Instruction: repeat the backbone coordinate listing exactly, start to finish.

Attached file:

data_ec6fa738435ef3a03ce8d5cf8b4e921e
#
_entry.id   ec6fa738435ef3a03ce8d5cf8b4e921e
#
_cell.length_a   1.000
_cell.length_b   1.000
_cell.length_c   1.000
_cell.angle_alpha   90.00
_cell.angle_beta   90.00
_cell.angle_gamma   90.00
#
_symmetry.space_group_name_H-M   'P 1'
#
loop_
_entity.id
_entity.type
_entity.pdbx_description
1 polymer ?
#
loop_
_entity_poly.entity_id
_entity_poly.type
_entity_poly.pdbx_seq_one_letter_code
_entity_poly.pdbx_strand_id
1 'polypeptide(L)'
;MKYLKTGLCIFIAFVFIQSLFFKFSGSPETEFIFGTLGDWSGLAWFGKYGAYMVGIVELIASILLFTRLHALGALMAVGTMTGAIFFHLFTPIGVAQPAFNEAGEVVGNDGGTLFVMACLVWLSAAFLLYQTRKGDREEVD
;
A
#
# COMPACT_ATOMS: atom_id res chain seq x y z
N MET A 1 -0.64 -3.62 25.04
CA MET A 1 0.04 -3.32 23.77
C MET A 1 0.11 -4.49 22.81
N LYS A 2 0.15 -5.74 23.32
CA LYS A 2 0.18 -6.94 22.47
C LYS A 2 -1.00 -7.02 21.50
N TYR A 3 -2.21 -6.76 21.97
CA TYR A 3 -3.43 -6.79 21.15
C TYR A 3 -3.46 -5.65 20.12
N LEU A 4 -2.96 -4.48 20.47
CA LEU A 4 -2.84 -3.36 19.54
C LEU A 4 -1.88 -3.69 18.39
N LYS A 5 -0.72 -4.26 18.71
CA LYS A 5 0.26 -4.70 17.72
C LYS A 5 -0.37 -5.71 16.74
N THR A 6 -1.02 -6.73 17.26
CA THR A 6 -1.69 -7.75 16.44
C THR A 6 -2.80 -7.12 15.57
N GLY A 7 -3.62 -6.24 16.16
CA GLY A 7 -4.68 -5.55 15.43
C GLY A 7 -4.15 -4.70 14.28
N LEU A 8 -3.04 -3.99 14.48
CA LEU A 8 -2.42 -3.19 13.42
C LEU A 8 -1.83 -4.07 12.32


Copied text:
data_ec6fa738435ef3a03ce8d5cf8b4e921e
#
_entry.id   ec6fa738435ef3a03ce8d5cf8b4e921e
#
_cell.length_a   1.000
_cell.length_b   1.000
_cell.length_c   1.000
_cell.angle_alpha   90.00
_cell.angle_beta   90.00
_cell.angle_gamma   90.00
#
_symmetry.space_group_name_H-M   'P 1'
#
loop_
_entity.id
_entity.type
_entity.pdbx_description
1 polymer ?
#
loop_
_entity_poly.entity_id
_entity_poly.type
_entity_poly.pdbx_seq_one_letter_code
_entity_poly.pdbx_strand_id
1 'polypeptide(L)'
;MKYLKTGLCIFIAFVFIQSLFFKFSGSPETEFIFGTLGDWSGLAWFGKYGAYMVGIVELIASILLFTRLHALGALMAVGTMTGAIFFHLFTPIGVAQPAFNEAGEVVGNDGGTLFVMACLVWLSAAFLLYQTRKGDREEVD
;
A
#
# COMPACT_ATOMS: atom_id res chain seq x y z
N MET A 1 -0.64 -3.62 25.04
CA MET A 1 0.04 -3.32 23.77
C MET A 1 0.11 -4.49 22.81
N LYS A 2 0.15 -5.74 23.32
CA LYS A 2 0.18 -6.94 22.47
C LYS A 2 -1.00 -7.02 21.50
N TYR A 3 -2.21 -6.76 21.97
CA TYR A 3 -3.43 -6.79 21.15
C TYR A 3 -3.46 -5.65 20.12
N LEU A 4 -2.96 -4.48 20.47
CA LEU A 4 -2.84 -3.36 19.54
C LEU A 4 -1.88 -3.69 18.39
N LYS A 5 -0.72 -4.26 18.71
CA LYS A 5 0.26 -4.70 17.72
C LYS A 5 -0.37 -5.71 16.74
N THR A 6 -1.02 -6.73 17.26
CA THR A 6 -1.69 -7.75 16.44
C THR A 6 -2.80 -7.12 15.57
N GLY A 7 -3.62 -6.24 16.16
CA GLY A 7 -4.68 -5.55 15.43
C GLY A 7 -4.15 -4.70 14.28
N LEU A 8 -3.04 -3.99 14.48
CA LEU A 8 -2.42 -3.19 13.42
C LEU A 8 -1.83 -4.07 12.32